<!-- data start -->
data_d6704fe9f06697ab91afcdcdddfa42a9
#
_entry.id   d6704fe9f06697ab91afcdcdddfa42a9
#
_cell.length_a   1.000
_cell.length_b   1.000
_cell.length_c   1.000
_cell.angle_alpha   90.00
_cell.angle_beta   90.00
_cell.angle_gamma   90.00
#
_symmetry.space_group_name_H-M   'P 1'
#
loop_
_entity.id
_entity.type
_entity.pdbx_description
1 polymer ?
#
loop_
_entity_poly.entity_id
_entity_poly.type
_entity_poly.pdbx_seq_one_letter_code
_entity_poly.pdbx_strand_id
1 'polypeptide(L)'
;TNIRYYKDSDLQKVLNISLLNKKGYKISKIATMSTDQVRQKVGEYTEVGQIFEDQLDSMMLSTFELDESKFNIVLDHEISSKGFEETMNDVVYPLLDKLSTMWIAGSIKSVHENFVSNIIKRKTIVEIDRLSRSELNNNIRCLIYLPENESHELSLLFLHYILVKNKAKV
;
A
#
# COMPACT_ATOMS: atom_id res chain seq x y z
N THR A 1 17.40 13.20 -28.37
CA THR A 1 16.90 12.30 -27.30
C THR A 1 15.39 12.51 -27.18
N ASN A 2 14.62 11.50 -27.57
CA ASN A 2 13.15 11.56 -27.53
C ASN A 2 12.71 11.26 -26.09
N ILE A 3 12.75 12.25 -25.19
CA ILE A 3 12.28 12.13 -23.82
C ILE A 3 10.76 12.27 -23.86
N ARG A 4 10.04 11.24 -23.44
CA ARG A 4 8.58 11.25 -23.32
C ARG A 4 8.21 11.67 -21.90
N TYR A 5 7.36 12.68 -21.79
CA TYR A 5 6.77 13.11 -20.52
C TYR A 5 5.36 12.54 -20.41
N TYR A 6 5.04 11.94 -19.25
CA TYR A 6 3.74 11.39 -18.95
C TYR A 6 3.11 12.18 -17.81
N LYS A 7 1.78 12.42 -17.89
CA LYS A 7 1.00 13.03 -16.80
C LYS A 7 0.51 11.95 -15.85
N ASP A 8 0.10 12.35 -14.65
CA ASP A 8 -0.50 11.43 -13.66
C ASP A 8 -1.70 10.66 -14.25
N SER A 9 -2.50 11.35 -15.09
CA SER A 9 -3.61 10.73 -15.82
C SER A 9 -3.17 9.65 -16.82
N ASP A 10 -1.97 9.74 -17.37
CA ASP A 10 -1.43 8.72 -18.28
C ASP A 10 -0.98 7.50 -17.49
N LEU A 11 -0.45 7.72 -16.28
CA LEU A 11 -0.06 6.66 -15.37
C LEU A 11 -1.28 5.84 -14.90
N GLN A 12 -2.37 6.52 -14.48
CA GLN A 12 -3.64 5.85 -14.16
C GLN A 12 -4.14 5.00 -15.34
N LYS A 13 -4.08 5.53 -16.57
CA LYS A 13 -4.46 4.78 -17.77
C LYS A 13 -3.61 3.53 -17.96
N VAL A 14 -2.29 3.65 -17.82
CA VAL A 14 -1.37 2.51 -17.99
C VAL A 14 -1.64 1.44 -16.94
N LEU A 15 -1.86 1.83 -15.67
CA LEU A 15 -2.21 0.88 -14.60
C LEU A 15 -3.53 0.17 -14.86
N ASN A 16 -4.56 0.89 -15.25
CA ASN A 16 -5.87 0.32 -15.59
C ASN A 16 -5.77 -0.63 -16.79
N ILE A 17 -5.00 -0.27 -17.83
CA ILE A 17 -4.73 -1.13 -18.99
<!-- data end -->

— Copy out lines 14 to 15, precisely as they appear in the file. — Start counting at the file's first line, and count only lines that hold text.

loop_
_entity.id